Think your writing doesn’t need editing? Think again!

 

Authors often pour more than their heart and soul into a book or an article. They may put their own money into a project too, especially if they self-publish or enter a partnership publishing arrangement. That’s why it’s so frustrating to see glaring  and embarrassing typos, incorrect word use and clumsy sentence structures in published books. Using a good copy editor and proofreading thoroughly are sensible investments in an author’s work, and not optional extras.

Not all editing oversights are as catastrophic as Penguin’s 2010 proofing error which left a recipe calling for ‘salt and freshly ground black people’.  The entire print run had to be pulped, at a cost of about $20,000.

And you thought spellcheck or editing software would do the job…

CBCA judges’ comments on editing

I read the judges’ comments on the 2017  Children’s Book Council of Australia’s Book of the Year for older readers. This is what they had to say:

‘… many of the books are flawed by the inclusion of the kinds of grammatical errors that are in common oral currency… There are also occasional misuses of words… all solecisms that could have been eliminated with more attentive editing.’

These are published works submitted for a prestigious award.

The judges also said, ‘… a few novels that were otherwise excellent lost their place on the Notables list through flaws in their internal logic and character consistency; these issues should be attended to by close editing…’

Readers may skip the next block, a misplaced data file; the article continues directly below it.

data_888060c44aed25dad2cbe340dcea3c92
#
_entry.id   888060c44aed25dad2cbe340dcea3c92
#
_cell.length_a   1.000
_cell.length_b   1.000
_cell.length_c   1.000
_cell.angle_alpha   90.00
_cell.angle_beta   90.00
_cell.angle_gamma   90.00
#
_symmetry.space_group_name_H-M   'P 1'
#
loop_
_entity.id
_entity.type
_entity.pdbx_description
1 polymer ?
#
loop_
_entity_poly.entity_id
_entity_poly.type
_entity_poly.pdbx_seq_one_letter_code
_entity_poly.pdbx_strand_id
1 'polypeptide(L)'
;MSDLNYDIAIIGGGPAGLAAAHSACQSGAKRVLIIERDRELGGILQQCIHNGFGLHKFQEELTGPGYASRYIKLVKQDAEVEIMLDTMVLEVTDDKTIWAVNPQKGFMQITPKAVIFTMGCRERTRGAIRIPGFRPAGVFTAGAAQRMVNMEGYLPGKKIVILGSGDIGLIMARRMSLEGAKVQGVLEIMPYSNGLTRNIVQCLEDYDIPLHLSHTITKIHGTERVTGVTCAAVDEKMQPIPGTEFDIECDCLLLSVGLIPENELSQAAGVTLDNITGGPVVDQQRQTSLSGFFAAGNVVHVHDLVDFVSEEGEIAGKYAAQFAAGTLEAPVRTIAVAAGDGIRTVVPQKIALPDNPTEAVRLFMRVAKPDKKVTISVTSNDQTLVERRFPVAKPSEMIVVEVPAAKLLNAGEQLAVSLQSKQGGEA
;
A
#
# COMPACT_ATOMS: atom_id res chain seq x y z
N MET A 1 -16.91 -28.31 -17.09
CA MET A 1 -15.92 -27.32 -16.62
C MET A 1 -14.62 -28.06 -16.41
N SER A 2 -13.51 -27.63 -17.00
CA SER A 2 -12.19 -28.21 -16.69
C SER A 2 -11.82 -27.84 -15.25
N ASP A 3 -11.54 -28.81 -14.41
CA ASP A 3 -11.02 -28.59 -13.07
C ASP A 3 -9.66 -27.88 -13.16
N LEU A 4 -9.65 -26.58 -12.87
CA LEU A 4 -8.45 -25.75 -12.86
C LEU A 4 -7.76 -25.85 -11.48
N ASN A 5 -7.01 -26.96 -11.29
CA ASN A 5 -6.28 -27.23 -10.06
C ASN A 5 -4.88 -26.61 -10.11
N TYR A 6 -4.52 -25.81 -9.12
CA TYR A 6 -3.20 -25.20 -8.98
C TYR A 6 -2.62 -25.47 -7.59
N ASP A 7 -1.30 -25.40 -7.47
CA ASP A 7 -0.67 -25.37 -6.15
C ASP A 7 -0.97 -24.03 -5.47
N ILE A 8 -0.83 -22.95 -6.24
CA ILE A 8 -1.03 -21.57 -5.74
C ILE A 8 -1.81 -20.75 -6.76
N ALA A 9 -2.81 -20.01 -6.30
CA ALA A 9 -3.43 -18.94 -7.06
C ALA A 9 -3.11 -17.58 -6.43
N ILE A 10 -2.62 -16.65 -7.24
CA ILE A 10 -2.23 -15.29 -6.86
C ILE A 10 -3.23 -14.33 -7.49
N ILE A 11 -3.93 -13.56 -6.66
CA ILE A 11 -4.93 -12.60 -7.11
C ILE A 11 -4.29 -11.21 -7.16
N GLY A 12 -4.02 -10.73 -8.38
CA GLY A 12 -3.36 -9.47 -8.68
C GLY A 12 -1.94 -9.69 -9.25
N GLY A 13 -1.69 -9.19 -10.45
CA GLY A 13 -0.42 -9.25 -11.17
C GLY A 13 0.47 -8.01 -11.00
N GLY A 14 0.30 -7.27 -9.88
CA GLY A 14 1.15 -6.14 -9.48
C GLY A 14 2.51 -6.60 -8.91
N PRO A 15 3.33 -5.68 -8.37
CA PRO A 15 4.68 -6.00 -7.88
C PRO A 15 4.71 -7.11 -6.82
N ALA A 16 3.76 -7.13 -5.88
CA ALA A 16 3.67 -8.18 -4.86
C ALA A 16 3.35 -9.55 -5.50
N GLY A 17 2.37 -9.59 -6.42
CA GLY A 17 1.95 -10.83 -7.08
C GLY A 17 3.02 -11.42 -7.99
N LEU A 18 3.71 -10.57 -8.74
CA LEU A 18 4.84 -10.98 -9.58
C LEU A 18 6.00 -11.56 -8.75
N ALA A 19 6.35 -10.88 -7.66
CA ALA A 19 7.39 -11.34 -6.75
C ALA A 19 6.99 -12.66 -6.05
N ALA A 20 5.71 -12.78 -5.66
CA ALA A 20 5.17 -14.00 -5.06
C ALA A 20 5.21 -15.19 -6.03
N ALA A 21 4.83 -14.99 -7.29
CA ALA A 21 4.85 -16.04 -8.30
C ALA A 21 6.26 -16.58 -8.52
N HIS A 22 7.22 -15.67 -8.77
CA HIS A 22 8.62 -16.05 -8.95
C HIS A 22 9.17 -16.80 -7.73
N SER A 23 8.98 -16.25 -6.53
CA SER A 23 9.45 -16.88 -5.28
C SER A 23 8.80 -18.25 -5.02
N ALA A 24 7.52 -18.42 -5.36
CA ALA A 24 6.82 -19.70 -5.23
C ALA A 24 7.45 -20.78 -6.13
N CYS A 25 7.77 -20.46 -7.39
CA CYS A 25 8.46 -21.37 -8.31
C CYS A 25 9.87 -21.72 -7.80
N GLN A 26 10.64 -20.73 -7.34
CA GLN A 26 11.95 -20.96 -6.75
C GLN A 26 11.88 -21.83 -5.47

Use a comprehensive editing service

copy editing

Proofreading is vital

If you’re planning to submit your manuscript to a publisher, enter a competition or self-publish, it makes sense to use a professional editor. At the very least, use an experienced proofreader. If your budget can possibly extend to a copy editor, it’s a wise investment. Better still, use an editor who provides a comprehensive editing service so that your structure, content, language, style and presentation are the best they can be for your readers.

How can an editor help you to create standout documents?

‘What does an editor do, exactly?’

I’m often asked what my role as an editor involves, and why anybody with a reasonable standard of language proficiency would need to use one.

Because we understand different things by the term ‘edit’ in various areas of publishing, I thought it would be useful to outline them here.  My job as a freelance editor involves working at three levels.

1. Substantive editing 

This is a big-picture edit.  I will look at the structure of your document,  its suitability for your audience, overall clarity and completeness, and assess whether your writing style is the best one for engaging your readers. A substantive edit can also involve checking copyright issues, such as whether permission is needed to use quotes and images. A substantive edit can also  identify other possible legal issues, such as  defamation.

2. Copy editing

At the copy editing stage, I focus on the mechanics of the writing. I take a more detailed look at clarity, completeness and style. I work to make sure the piece is consistent in its use of spelling, punctuation, headings, captions, tables and other features. I check sentence structure, spelling, headings, hyperlinks, continuity and all the inner workings of a piece of writing. I make sure that your document is consistent with your organisation’s house style as set out in your editorial style guide. (If  you don’t have one, I can create a style guide for you to use.)

3. Proofreading

We’ve all seen those (sometimes cringeworthy) errors in final documents. When you have read something many times over, it’s hard to see them. Proofreading is a final read-through for typos, spelling and punctuation errors, style mistakes, working links, sensible page breaks and the like. Sometimes the final version is checked against an earlier version. A thorough proofread weeds out any  errors so that they don’t make it into the final version of a print or online document.

 

You may need all three levels of edit, or just one or two.

Contact me about your structural editing, copy editing and proofreading needs.